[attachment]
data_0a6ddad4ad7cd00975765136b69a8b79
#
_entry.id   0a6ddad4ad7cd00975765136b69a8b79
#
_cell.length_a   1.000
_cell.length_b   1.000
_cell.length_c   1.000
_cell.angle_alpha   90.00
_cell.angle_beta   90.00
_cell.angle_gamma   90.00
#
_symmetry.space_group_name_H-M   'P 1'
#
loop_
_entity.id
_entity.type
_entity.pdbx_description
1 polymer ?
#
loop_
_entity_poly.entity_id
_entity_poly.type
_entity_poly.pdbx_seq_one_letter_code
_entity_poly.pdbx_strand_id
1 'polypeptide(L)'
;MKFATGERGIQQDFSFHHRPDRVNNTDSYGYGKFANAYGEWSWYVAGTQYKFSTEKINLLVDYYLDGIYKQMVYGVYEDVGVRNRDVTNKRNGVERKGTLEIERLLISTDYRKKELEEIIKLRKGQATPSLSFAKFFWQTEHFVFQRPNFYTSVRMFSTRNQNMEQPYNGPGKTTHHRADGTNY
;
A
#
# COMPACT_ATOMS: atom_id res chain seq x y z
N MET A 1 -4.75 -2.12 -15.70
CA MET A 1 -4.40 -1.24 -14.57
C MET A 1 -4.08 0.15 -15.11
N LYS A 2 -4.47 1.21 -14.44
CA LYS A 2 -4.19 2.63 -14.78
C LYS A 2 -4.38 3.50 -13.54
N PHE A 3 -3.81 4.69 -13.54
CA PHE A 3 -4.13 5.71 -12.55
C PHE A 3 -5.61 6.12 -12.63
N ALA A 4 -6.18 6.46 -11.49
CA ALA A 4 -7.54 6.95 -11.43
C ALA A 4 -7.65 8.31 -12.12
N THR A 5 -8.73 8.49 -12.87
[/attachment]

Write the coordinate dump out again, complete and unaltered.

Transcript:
data_0a6ddad4ad7cd00975765136b69a8b79
#
_entry.id   0a6ddad4ad7cd00975765136b69a8b79
#
_cell.length_a   1.000
_cell.length_b   1.000
_cell.length_c   1.000
_cell.angle_alpha   90.00
_cell.angle_beta   90.00
_cell.angle_gamma   90.00
#
_symmetry.space_group_name_H-M   'P 1'
#
loop_
_entity.id
_entity.type
_entity.pdbx_description
1 polymer ?
#
loop_
_entity_poly.entity_id
_entity_poly.type
_entity_poly.pdbx_seq_one_letter_code
_entity_poly.pdbx_strand_id
1 'polypeptide(L)'
;MKFATGERGIQQDFSFHHRPDRVNNTDSYGYGKFANAYGEWSWYVAGTQYKFSTEKINLLVDYYLDGIYKQMVYGVYEDVGVRNRDVTNKRNGVERKGTLEIERLLISTDYRKKELEEIIKLRKGQATPSLSFAKFFWQTEHFVFQRPNFYTSVRMFSTRNQNMEQPYNGPGKTTHHRADGTNY
;
A
#
# COMPACT_ATOMS: atom_id res chain seq x y z
N MET A 1 -4.75 -2.12 -15.70
CA MET A 1 -4.40 -1.24 -14.57
C MET A 1 -4.08 0.15 -15.11
N LYS A 2 -4.47 1.21 -14.44
CA LYS A 2 -4.19 2.63 -14.78
C LYS A 2 -4.38 3.50 -13.54
N PHE A 3 -3.81 4.69 -13.54
CA PHE A 3 -4.13 5.71 -12.55
C PHE A 3 -5.61 6.12 -12.63
N ALA A 4 -6.18 6.46 -11.49
CA ALA A 4 -7.54 6.95 -11.43
C ALA A 4 -7.65 8.31 -12.12
N THR A 5 -8.73 8.49 -12.87